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Divided We Stand

Divided We Stand
New book about the 2020 election.

Friday, January 9, 2015

Top Two and the California Senate Race

In the 2012 "top two" primary for California's Democratic-leaning 31st congressional district, a split among Democrats enabled two Republicans to advance to the fall election. 

At Powerline, Steve Hayward proposes an unlikely -- but not impossible -- replay of this scenario in the 2016 California Senate race:
Assume a crowded Democratic field with several good, well-funded candidates. Assume Republicans could rally around just two really good candidates. Suppose a large and divided Democratic field left the two Republicans as the top vote getters in the primary. Could Republicans plausibly sneak away with California’s Senate seat by exploiting this ill-thought “good government” jungle primary reform?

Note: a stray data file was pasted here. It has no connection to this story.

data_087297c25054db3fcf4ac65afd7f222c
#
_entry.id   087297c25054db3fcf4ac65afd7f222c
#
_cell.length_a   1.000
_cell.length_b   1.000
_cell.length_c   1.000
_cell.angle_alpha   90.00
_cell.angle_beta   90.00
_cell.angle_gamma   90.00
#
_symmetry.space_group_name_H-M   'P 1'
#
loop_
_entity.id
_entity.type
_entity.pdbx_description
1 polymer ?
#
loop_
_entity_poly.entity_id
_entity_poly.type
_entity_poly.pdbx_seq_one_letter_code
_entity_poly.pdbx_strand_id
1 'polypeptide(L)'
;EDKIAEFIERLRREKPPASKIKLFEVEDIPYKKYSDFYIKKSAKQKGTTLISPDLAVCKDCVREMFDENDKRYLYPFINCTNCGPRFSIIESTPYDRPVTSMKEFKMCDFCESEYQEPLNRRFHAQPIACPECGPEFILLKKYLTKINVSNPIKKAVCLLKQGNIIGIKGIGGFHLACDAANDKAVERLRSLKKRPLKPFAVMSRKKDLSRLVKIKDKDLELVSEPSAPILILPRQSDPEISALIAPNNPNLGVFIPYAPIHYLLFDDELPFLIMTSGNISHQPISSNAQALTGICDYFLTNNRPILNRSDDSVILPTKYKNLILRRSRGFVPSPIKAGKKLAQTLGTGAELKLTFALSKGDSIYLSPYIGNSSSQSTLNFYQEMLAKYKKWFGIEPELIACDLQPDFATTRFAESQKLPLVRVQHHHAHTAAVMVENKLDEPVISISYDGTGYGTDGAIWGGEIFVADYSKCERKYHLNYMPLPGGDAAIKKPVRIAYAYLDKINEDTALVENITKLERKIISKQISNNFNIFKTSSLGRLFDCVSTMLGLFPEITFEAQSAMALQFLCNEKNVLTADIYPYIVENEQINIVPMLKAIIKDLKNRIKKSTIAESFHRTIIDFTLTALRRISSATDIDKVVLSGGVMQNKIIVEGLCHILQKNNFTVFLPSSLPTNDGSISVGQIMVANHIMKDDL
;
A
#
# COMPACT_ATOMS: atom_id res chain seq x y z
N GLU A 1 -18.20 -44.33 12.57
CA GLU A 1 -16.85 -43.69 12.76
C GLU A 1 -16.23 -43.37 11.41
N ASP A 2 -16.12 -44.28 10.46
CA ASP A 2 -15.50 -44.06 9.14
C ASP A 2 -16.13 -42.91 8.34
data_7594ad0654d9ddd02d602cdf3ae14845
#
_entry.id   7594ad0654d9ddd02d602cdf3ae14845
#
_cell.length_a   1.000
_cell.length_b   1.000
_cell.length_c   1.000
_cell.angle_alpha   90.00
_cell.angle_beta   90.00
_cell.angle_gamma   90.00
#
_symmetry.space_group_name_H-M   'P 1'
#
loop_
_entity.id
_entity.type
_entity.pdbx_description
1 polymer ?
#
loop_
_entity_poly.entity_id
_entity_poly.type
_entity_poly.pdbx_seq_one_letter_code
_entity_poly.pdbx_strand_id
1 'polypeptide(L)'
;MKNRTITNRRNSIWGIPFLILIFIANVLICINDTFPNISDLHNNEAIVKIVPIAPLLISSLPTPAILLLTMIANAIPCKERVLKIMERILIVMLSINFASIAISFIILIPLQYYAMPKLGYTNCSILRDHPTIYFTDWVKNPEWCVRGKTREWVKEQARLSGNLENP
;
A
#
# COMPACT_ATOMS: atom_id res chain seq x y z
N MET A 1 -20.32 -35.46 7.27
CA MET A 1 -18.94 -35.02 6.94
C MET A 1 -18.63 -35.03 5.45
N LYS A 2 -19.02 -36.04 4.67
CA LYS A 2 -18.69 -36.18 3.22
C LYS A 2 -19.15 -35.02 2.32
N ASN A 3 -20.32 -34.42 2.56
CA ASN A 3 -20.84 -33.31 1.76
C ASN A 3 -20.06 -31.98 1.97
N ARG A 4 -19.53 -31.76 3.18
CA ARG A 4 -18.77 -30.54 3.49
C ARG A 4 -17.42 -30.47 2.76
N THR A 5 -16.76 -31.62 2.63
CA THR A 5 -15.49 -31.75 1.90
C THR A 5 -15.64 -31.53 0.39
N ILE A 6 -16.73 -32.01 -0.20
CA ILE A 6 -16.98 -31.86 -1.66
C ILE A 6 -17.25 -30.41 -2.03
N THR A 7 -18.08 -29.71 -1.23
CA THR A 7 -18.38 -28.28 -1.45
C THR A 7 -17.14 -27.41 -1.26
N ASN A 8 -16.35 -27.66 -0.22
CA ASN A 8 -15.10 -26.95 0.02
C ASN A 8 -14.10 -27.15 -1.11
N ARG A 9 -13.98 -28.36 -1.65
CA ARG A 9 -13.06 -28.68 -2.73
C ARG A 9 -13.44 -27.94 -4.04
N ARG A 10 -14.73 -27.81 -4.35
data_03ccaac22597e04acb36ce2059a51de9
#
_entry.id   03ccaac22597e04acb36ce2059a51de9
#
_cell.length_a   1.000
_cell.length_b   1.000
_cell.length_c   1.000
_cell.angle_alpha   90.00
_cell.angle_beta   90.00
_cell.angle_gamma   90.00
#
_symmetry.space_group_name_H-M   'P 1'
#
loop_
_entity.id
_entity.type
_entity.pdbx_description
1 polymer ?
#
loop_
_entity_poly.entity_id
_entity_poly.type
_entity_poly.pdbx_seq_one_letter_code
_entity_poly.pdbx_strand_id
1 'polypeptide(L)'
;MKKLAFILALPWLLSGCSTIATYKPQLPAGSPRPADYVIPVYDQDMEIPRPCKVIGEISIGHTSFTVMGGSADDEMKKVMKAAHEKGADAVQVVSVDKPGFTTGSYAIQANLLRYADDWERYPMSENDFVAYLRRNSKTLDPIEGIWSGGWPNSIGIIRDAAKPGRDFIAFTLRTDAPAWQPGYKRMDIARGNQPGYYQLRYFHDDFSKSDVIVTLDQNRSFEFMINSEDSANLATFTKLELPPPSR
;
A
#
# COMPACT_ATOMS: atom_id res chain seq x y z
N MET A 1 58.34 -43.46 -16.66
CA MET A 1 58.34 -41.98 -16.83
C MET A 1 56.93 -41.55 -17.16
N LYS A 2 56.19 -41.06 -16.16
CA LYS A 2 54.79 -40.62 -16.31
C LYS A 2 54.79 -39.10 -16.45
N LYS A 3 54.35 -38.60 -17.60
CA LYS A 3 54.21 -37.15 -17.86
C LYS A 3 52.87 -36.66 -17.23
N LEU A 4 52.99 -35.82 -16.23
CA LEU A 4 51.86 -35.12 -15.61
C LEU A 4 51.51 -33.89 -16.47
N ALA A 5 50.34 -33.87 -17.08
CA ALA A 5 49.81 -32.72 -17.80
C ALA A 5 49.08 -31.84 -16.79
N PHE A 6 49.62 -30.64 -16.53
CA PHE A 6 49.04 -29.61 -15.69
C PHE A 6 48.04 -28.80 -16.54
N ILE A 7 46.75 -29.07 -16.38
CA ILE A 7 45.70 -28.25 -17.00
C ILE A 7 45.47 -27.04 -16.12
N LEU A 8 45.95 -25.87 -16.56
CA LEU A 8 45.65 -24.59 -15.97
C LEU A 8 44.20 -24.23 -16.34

It is worth pondering. It is hard to clear a primary field for national offices like the Senate because political ambition is overweening, but it would be fun to watch the liberal panic if it came about. GOP party elders in California, if there are such, should think strategically about this.
P.S. Or, if Republicans really want to be clever, they won’t run a candidate at all, but would instead back Mickey Kaus in the Democratic field. Wouldn’t that be fun.